VR can create detailed, engrossing and believable worlds. Over the past year, players have been able to be Batman, explore an island filled with dinosaurs and shoot robots. You know what all these VR experiences lack? True locomotion. You’re either relegated to standing in one place the entire time, or swapping between vantage points by tapping a button. There’s no real movement inside VR games and it can sometimes cause nausea where there is. These are all problems Sprint Vector is trying to solve with its fast-pace locomotion system. Question is whether or not it will succeed.
Hardcore Gamer went hands-on with Sprint Vector, and much to our surprise, the game’s locomotion system works as advertised. Developer Survios has managed to develop a locomotion system that not only conveys a sense of speed, but does so without causing any nausea or discomfort.
First hopping into Sprint Vector can be confusing. Longtime gamers will find it odd that they can’t control character movement with a joystick. Instead, they’ll be using their arms, head, and body to create movement. The faster and more fluid your arm motions, the more speed you’ll pick up in-game. It’s going to take a few times to get over the jarring change, but Survios may be onto something here.
The demo presented to us was running on an HTC Vive. The motion controllers in each hand represent each arm in-game. To run forward, players will need to hold the trigger and swing their arms back and forth, all while releasing the trigger as their arm falls. The triggers also play an important role in climbing. To jump, players will need to hold the trackpad and throw their arm to the side. Side buttons on the Vive controller are for braking and allowing players to reverse. When in the air, shoot both arms forward to fly like Superman. Finally, head movement will change the trajectory of the character’s movement.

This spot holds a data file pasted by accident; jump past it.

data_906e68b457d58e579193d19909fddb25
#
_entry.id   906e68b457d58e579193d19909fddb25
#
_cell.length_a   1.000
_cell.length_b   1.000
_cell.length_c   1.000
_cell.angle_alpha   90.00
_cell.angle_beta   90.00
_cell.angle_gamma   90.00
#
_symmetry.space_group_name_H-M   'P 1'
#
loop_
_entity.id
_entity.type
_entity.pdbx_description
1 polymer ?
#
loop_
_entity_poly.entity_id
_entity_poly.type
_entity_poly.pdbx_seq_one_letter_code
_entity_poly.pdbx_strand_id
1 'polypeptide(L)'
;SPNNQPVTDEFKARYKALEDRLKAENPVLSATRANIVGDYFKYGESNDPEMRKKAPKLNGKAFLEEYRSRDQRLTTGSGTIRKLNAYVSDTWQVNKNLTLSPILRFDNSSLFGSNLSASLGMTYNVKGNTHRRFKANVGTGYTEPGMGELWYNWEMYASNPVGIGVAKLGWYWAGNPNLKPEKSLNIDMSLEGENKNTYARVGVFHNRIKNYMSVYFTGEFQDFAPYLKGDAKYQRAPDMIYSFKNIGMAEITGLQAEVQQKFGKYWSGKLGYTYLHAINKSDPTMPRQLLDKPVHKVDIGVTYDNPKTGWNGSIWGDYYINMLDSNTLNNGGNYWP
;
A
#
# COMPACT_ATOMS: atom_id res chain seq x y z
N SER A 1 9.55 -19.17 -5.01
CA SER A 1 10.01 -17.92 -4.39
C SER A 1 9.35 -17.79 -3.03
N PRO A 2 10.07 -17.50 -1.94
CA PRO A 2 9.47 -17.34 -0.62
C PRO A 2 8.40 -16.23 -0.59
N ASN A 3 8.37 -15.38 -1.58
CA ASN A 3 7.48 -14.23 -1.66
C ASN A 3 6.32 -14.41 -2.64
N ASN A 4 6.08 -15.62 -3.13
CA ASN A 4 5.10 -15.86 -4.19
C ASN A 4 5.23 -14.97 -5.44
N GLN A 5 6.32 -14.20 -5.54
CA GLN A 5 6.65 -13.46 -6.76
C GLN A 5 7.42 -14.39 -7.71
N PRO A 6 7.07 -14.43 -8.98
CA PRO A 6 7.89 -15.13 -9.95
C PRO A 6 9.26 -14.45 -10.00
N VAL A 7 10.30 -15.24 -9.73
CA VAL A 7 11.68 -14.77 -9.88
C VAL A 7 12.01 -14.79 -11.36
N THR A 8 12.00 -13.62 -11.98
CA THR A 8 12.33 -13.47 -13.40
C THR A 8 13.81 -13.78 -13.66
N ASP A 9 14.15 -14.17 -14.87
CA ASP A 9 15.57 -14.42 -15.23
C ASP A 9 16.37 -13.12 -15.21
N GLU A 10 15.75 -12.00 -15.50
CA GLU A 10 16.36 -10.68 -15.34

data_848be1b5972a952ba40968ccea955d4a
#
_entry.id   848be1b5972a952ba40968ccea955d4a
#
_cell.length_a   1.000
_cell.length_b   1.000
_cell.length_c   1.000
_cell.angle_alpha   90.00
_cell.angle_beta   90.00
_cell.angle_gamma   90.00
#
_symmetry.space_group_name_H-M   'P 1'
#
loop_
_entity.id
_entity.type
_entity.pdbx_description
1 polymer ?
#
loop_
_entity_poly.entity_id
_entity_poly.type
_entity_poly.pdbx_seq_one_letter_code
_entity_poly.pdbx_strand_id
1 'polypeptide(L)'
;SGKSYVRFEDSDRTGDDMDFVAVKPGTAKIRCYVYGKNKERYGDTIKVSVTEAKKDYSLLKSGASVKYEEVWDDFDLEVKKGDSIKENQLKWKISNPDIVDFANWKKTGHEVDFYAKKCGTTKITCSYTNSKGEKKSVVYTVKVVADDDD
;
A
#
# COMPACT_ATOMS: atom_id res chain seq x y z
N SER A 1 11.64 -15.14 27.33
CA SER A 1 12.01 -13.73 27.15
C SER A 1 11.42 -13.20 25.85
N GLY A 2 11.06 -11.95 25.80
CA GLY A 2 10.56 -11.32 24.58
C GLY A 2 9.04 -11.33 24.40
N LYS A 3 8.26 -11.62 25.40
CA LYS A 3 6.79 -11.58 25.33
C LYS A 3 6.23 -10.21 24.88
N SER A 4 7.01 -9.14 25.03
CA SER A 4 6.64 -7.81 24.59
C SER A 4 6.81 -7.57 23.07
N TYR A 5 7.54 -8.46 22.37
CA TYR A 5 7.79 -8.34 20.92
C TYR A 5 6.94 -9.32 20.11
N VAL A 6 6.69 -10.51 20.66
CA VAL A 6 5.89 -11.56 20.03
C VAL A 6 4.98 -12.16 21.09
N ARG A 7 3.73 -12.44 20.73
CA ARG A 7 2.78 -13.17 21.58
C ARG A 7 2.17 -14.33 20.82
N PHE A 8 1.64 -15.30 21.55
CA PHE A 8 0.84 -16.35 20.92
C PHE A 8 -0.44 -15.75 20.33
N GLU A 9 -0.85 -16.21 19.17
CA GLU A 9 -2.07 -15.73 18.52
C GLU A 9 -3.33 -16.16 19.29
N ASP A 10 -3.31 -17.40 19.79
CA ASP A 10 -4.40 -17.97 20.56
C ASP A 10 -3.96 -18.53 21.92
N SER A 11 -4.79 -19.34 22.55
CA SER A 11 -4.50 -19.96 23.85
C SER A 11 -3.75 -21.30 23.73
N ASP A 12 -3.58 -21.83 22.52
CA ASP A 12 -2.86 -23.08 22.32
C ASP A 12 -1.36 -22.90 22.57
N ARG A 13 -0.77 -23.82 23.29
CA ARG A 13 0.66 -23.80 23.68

Controls are a lot to swallow, but a handy tutorial and practice run were certainly helpful. Sprint Vector is a very active game that will get your heart pumping. This is a VR game where the bigger your movements are, the faster you go. For the most part, the game was running very well, but there were still some problems, mostly around the control scheme.
Too many actions were mapped to similar buttons. Running, jumping, climbing, and even reversing all require some form of input from the triggers. When trying to go fast, it’s too easy to accidentally perform one of these actions instead of the intended one. Worst of all, especially for those who grip their controllers tightly, it’s far too easy to press the Vive controller’s side button, which really halts any momentum players try to get. Much of this criticism comes down to the design of Vive’s controllers. Both the Oculus Rift Touch Controllers and PS VR Move Controllers feature far more buttons to tie different mechanics to. As such, this may not be a problem on those platforms.
What Sprint Vector does right it does very well. The sense of momentum the game creates is something unique and special. The colorful, neon graphics are pleasant to look at and help convey just how fast you’re going. The demo was a vertical slice with few obstacles, deathtraps and limited to two players, but it did its job. Sprint Vector, despite a few early problems, will make VR players believe they can move without getting sick.
Sprint Vector currently does not have a release date, but HTC Vive and Oculus Rift versions are planned. Read our interview with developer Survios here.